BTW for what it worth I don't believe there is anything called a "Rollover IRA".
    The fundamental difference between a 401K and IRA account is that a 401K is an employer sponsored account, whereas an IRA isn't.  And I have never heard of the ability of rolling over an IRA into a 401K account.  You can rollover a 401K account from a previous employer to your new employer.  And you can rollover your 401K to an IRA, but not back into a 401K account.

    The main reason you can do this rollover is because they are taxed the same way.
    A Rollover IRA is not a different "type" of IRA, such as traditional, Roth, SEP, SIMPLE; it's functionally a traditional IRA. But many brokerages label them as "Rollover IRA" on official documents to denote the source of the funds. As I wrote above, there are a few technical details of rollover IRA funds which are different than regular traditional IRAs.

    Yes, you can definitely go from 401k to IRA to 401k -- a "reverse rollover." (Let's say you leave one job, roll the 401k into an IRA, and later take a new job and there's some reason you want to move your investments into the new company's 401k; perhaps you like the investment choices better, or the new employer’s retirement plan might have less expensive investments, or you just want to simplify your funds by having them in one place. Or if you're still working at age 70.5, moving money from an IRA into a 401k allows you to avoid beginning required distributions, so your assets can continue to grow tax-free. Some 401k plans allow loans, while IRAs do not. And there are probably some other reasons one might want to do a reverse rollover from an IRA into a 401k.) In any case, some company plans allow employees to roll in assets from an IRA, and some may only accept funds from rollover IRAs,

    And, as I also mentioned, assets in a 401k have unlimited protection in bankruptcy, whereas funds in a traditional IRA are protected only up to a limit; the unlimited protection continues for funds in a rollover IRA as long as the funds weren't mixed with traditional IRA funds.

    Anyway, these are all technical details that probably don't affect 99%+ of people who participate in a 401k -- and for certain none of this pertains to any of the original questions regarding Quicken. ;)

    Quicken Mac Subscription • Quicken user since 1993
  • Chris Mead
    Chris Mead Member ✭✭
    Jacob,

    Your quote, "In terms of rollover IRAs, I believe they are the same as a traditional IRA, both in Quicken and for tax purposes. They are not treated differently by the IRS. "

    This is incorrect information. Please retract it. Rollover IRAs are separated. One can only "rollover" an IRA from one to another account yearly per IRS tax rules. By law, investment firms must keep them separate. How do I know? I just did it.

    There is no such classification as a reverse rollover.

    And not mentioned by you (and I agree not part of the original question) is that 401Ks are protected from lawsuits. IRAs are not. for this reason, professionals recommend increasing umbrella policies if monies are rolled out of 401Ks to IRAs.

    Hopefully Quicken is consulting IRS regulations as it formulates requirements for its coders. We can close this comment string.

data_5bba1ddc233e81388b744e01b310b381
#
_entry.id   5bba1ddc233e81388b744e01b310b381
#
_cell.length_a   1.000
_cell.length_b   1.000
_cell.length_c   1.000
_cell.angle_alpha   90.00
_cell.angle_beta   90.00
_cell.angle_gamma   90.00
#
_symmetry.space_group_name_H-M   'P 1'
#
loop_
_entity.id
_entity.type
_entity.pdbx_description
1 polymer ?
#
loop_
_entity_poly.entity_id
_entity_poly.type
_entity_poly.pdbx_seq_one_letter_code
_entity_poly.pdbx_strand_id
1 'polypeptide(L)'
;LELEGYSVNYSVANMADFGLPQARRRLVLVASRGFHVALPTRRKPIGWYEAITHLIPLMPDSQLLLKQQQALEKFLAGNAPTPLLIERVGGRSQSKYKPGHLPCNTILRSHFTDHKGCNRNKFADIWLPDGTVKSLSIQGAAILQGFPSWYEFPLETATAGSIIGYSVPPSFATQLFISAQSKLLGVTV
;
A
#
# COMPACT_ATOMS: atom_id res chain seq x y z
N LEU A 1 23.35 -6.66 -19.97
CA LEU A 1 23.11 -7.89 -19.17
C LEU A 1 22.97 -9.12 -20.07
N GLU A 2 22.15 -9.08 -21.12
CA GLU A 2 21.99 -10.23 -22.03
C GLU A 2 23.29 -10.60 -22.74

Thanks for your response!

    Chris
  • Chris_QPW
    Chris_QPW Member ✭✭✭✭
    Hopefully Quicken is consulting IRS regulations as it formulates requirements for its coders. 

    I think you have bear in mind what the developers of Quicken and therefore the answers in this forum really have to be concerned about.  They don't have to be concerned with any of this.  Yes, there are differences between the account types, but that isn't really the point.

    Quicken only needs the "account types" and tax treatments that have to work "differently" in Quicken.
    They don't have to create/worry about "Rollover IRAs" or if this or that rollover is possible.
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  • jacobs
    jacobs SuperUser, Mac Beta Beta
    Your quote, "In terms of rollover IRAs, I believe they are the same as a traditional IRA, both in Quicken and for tax purposes. They are not treated differently by the IRS. "

    This is incorrect information. Please retract it. Rollover IRAs are separated. One can only "rollover" an IRA from one to another account yearly per IRS tax rules. By law, investment firms must keep them separate. How do I know? I just did it.
    Sorry, that's incorrect. How do I know? Because my wife rolled over her 401k into an IRA at Vanguard, and Vanguard combined all the 401k funds with her existing traditional IRA funds in one account, which they labeled a rollover. Your brokerage keeps them separate, and that's fine. But it's incorrect, I believe, to say they must be kept separate by law. 

    But to clarify my statement above for quoting on a stand-alone basis and not relying on the context in which it was originally written, I should have said "They are not treated differently by the IRS for the purposes of tracking taxable versus non-taxable income." Yes, there are limits on how often you can roll over funds from one account to another. That doesn't affect Quicken. There are other differences with other aspects of the law and IRS rules; I mentioned two in my posts above (regarding reverse rollovers* and bankruptcy protection), and you added a third (lawsuits) -- but none of those issues affect Quicken or the tax reporting of IRA account activity. That was the point I was trying to make.

    (*A "reverse rollover" is not a type of IRA, either; it's the informal name given to a process whereby funds from an IRA can be moved into an employer-sponsored retirement account. Some call it an "IRA-to-401k rollover". But if you're doubting it can be done, here's an IRS chart which shows that Traditional IRAs can be rolled into Qualified Plans -- which include 401k's and other employer-sponsored plans.) 

    For Quicken's purposes, then, there is no need to show "Rollover IRA" as a different type of account, because for what Quicken does, a rollover account is no different than a traditional IRA account. (Also note on the linked ISA chart that there is nothing referring to "Rollover IRA" as a separate type of IRA.) As I said previously, this is why Quicken doesn't need to have an account type for an Inherited IRA -- for tax-tracking purposes, flow of funds into and out of an Inherited IRA is the same as a traditional IRAs. Of course there are differences in rules for an Inherited IRA, but those are outside the scope of Quicken.